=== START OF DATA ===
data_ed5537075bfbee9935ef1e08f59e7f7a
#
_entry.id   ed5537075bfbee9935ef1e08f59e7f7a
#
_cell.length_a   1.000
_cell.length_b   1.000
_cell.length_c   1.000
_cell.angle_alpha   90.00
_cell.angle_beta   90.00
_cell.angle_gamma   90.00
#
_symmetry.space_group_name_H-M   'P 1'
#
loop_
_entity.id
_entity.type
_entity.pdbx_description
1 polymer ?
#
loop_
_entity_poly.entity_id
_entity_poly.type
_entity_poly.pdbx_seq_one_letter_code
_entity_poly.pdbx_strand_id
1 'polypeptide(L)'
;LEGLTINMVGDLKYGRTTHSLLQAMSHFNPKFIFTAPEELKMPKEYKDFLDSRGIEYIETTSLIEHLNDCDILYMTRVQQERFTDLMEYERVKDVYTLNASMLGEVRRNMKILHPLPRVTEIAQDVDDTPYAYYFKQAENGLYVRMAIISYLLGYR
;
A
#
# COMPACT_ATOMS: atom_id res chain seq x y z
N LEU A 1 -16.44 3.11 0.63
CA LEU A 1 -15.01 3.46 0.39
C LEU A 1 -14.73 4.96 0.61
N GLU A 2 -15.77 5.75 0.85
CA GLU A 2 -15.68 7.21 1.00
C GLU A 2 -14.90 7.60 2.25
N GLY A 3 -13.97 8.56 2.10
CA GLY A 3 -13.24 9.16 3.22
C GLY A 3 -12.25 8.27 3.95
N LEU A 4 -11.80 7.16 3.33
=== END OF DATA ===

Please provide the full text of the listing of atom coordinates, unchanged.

data_ed5537075bfbee9935ef1e08f59e7f7a
#
_entry.id   ed5537075bfbee9935ef1e08f59e7f7a
#
_cell.length_a   1.000
_cell.length_b   1.000
_cell.length_c   1.000
_cell.angle_alpha   90.00
_cell.angle_beta   90.00
_cell.angle_gamma   90.00
#
_symmetry.space_group_name_H-M   'P 1'
#
loop_
_entity.id
_entity.type
_entity.pdbx_description
1 polymer ?
#
loop_
_entity_poly.entity_id
_entity_poly.type
_entity_poly.pdbx_seq_one_letter_code
_entity_poly.pdbx_strand_id
1 'polypeptide(L)'
;LEGLTINMVGDLKYGRTTHSLLQAMSHFNPKFIFTAPEELKMPKEYKDFLDSRGIEYIETTSLIEHLNDCDILYMTRVQQERFTDLMEYERVKDVYTLNASMLGEVRRNMKILHPLPRVTEIAQDVDDTPYAYYFKQAENGLYVRMAIISYLLGYR
;
A
#
# COMPACT_ATOMS: atom_id res chain seq x y z
N LEU A 1 -16.44 3.11 0.63
CA LEU A 1 -15.01 3.46 0.39
C LEU A 1 -14.73 4.96 0.61
N GLU A 2 -15.77 5.75 0.85
CA GLU A 2 -15.68 7.21 1.00
C GLU A 2 -14.90 7.60 2.25
N GLY A 3 -13.97 8.56 2.10
CA GLY A 3 -13.24 9.16 3.22
C GLY A 3 -12.25 8.27 3.95
N LEU A 4 -11.80 7.16 3.33